This is a straightforward article to discuss the real issues concerning stubble burning, including its contribution to pollution in Delhi-NCR, and why the solutions promoted by the government are not working.
Let’s start with the contribution of stubble burning to air pollution in Delhi-NCR. While we can bicker over the numbers, stubble burning is a short duration, highly polluting activity that significantly impacts air quality in October and November. The equation is simple: The 15-20 million tonnes of paddy stubble burnt in Punjab, Haryana, and western Uttar Pradesh, emit PM2.5 that is 4-5 times the annual PM2.5 emissions from all vehicles plying on Delhi roads. Let me repeat: PM2.5 emitted from stubble burning in just 60 days is 4-5 times what all Delhi vehicles emit in the entire year.
The intensity of emissions from stubble burning, therefore, is so high that even if a small fraction of these reaches Delhi, it would cause the city’s air quality to deteriorate significantly. This is precisely what happens during the stubble burning season. Wind coming from the northwest picks up pollutants from Punjab and Haryana and brings them to Delhi, worsening its already polluted air.
The next question is, why do farmers burn paddy stubble? First of all, not all farmers burn it; only about 25% of the paddy residues are burnt in Haryana, and this number goes up to 50-60% in Punjab. So, why do some farmers put their fields to flames while others don’t? There are three primary factors, apart from a few minor ones, that are driving this practice.
The most important factor is the technology used for harvesting. Farmers using Combine Harvester (called Combine) are most likely to burn the stubble, whereas those practising manual harvesting don’t. Combines cut the grainy part of the paddy plant (called spike) and leave about 30 cm of stem intact in the field. The farmer either has to manually cut the stem, use some machine, practice in-situ management, or burn it. Among these, burning is the easiest and most cost effective option.
The next factor is the use of the straw. Farmers who are unable to use or sell straw are burning it. In Punjab and Haryana, basmati paddy is mostly harvested manually because its straw is highly valued as animal fodder. The incidence of burning in basmati fields is, therefore, very low.
On the other hand, non-basmati straw is not used as animal fodder and hence is burnt. But there is a growing demand for non-basmati fodder in Rajasthan and Gujarat, and industries are also buying it for energy and other uses. Farmers who can sell their non-basmati straw do not practise stubble burning. Lastly, small farmers and tenant farmers are more likely to burn the stubble than big farmers, as they have fewer resources and risk appetite for using alternative technologies.
Now, let’s come to solutions promoted by the government. It has adopted a carrot and stick approach. On the one hand, it has banned burning and is imposing fines on farmers; on the other, it provides 50-80% capital subsidy to acquire farm machinery to adopt in-situ crop residue management. Unfortunately, neither is working.
It is vital to understand that the farm machinery the government is subsidising is not primarily designed to stop stubble burning. These machines are meant for zero tillage farming, in which stubble can be kept on the field and recycled in the soil. The zero tillage method has significant ecological benefits, including improvements in soil quality and lower water consumption; reduction in stubble burning is a co-benefit.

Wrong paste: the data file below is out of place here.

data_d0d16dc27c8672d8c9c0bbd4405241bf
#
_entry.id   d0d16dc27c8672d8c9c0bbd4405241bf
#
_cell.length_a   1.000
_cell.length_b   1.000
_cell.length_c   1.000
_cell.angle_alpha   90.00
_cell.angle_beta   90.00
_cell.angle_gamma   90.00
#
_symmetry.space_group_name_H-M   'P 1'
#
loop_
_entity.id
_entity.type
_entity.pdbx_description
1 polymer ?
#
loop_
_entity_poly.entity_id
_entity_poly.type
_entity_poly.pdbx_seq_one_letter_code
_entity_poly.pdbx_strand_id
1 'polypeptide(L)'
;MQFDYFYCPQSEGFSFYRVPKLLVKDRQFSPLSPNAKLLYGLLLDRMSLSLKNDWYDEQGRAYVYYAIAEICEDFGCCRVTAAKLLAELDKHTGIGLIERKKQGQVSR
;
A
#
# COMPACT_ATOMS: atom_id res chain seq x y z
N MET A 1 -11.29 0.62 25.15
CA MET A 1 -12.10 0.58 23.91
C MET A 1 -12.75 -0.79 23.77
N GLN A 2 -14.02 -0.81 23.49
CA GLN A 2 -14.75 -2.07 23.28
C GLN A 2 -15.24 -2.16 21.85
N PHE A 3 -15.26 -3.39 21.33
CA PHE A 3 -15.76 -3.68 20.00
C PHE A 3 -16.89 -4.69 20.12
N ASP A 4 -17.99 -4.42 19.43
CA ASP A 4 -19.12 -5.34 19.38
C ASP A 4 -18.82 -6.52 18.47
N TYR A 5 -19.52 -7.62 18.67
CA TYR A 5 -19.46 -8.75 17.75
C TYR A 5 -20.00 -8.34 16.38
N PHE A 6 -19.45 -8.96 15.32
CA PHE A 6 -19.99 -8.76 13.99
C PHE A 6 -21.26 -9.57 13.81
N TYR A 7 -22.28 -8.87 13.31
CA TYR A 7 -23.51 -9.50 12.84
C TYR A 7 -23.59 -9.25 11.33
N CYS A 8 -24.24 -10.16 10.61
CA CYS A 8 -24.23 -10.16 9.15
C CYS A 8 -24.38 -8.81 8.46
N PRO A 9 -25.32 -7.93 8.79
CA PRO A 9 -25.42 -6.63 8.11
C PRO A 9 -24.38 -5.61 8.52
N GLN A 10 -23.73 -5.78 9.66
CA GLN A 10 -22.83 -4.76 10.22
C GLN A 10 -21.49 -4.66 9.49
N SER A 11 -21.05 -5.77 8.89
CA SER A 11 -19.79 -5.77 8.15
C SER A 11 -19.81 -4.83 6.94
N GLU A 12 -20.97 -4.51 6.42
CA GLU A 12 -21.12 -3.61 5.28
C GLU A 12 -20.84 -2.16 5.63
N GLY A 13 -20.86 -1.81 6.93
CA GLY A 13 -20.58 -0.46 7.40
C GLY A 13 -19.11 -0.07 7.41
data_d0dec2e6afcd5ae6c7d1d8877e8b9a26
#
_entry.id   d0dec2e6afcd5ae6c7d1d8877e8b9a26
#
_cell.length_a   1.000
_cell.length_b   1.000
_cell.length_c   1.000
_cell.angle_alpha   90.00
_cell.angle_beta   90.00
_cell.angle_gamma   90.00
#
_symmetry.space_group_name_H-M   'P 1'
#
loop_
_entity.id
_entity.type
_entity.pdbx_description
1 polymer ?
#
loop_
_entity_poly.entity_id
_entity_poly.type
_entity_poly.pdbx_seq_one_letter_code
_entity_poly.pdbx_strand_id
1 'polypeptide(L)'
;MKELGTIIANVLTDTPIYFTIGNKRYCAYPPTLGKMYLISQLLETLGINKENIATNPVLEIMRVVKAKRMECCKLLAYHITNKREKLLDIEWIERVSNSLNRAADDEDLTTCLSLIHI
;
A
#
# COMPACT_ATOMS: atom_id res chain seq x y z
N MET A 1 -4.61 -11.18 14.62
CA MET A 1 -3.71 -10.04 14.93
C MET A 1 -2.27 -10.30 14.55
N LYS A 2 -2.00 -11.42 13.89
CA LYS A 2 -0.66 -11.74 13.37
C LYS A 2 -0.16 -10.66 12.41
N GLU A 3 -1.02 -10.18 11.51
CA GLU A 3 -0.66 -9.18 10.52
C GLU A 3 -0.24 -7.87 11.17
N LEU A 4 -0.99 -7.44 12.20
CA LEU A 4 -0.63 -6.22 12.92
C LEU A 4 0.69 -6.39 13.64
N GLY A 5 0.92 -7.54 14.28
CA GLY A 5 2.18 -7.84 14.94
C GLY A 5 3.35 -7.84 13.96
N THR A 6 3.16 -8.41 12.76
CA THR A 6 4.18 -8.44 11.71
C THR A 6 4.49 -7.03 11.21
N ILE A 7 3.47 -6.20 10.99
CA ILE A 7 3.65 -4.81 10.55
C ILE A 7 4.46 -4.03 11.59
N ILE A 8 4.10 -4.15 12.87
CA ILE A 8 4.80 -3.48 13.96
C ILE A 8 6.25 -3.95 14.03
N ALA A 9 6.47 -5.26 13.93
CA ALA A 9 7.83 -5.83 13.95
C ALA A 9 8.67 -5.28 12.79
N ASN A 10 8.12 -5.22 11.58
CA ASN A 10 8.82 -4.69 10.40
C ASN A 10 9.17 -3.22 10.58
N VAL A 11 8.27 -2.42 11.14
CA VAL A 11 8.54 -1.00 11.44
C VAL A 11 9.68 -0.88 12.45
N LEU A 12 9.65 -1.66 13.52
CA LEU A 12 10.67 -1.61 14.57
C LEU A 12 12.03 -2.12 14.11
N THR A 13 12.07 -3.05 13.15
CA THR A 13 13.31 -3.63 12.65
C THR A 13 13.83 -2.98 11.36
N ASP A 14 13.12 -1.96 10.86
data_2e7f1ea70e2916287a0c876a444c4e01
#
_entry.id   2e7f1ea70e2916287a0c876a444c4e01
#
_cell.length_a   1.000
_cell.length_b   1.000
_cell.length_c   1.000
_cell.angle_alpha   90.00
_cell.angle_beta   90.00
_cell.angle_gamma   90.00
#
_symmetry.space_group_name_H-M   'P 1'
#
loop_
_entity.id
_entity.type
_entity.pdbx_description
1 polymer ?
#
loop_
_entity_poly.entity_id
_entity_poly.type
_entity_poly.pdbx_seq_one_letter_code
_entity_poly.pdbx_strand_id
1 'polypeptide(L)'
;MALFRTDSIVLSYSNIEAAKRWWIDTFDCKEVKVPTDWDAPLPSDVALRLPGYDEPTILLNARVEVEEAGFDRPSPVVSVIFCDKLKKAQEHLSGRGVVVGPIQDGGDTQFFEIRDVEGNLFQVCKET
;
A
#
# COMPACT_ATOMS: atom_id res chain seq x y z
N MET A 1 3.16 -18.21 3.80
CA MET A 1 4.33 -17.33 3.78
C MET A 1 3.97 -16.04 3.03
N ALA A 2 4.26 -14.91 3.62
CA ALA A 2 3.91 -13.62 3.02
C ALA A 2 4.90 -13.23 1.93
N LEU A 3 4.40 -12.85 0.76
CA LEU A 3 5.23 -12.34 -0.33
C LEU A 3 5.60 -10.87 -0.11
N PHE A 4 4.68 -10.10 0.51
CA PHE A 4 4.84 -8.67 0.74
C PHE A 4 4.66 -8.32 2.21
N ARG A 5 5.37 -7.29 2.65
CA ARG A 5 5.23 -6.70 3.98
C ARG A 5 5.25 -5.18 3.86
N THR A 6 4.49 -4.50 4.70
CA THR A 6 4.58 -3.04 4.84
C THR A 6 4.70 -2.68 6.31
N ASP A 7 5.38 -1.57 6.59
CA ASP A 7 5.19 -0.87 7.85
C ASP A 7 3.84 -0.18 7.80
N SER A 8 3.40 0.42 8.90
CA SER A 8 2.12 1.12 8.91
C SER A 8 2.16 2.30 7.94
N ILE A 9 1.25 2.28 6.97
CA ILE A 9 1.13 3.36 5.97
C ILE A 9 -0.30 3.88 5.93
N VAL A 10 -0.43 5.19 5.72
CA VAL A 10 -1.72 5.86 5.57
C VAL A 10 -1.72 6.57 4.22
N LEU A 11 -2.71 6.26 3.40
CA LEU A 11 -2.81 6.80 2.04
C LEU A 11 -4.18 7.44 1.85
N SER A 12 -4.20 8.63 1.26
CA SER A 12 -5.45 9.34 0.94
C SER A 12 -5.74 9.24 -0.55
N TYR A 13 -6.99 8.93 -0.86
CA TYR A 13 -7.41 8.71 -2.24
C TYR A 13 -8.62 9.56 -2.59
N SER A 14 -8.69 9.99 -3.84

But zero tillage farming has two problems. First, it is an entirely new method of agriculture for Indian farmers. They have practised tillage agriculture for centuries, and therefore, moving them to zero tillage will not happen quickly. Second, it has a higher upfront cost. Despite subsidies, farmers incur an extra charge of about Rs 2,500 per acre to use these machines, which most can’t afford.
What, therefore, emerges from the above is that the use of Combines, weak market linkages for non-basmati stubbles and promotion of expensive technologies that require a long time for adoption, are sustaining the practice of stubble burning. What we need is a solution that is scientific, affordable, and culturally adaptable.
The easiest and affordable solution is to modify the Combine Harvester itself. We can redesign the Combine to cut the paddy straw from the plant’s base to remove the stem. The straw can either be sold or used as mulch in zero tillage agriculture. We can even incorporate a baling machine to the Combine to bale the straw, which can then be easily transported and sold.
The good news is that some newer versions of Combine already incorporate these features. I am not going to name companies, but I have seen foreign companies selling, in Haryana, precisely the kind of Combine I have explained above. The question is why Indian companies are not modifying their Combines and why the government is overlooking this simplest of solutions?
Ockham’s razor is a problem solving principle which states that the simplest solution is more likely to be correct than complex ones. This certainly is the case with stubble burning. By promoting complex solutions instead of a simpler one, we have botched up the stubble burning problem.
DISCLAIMER : Views expressed above are the author’s own.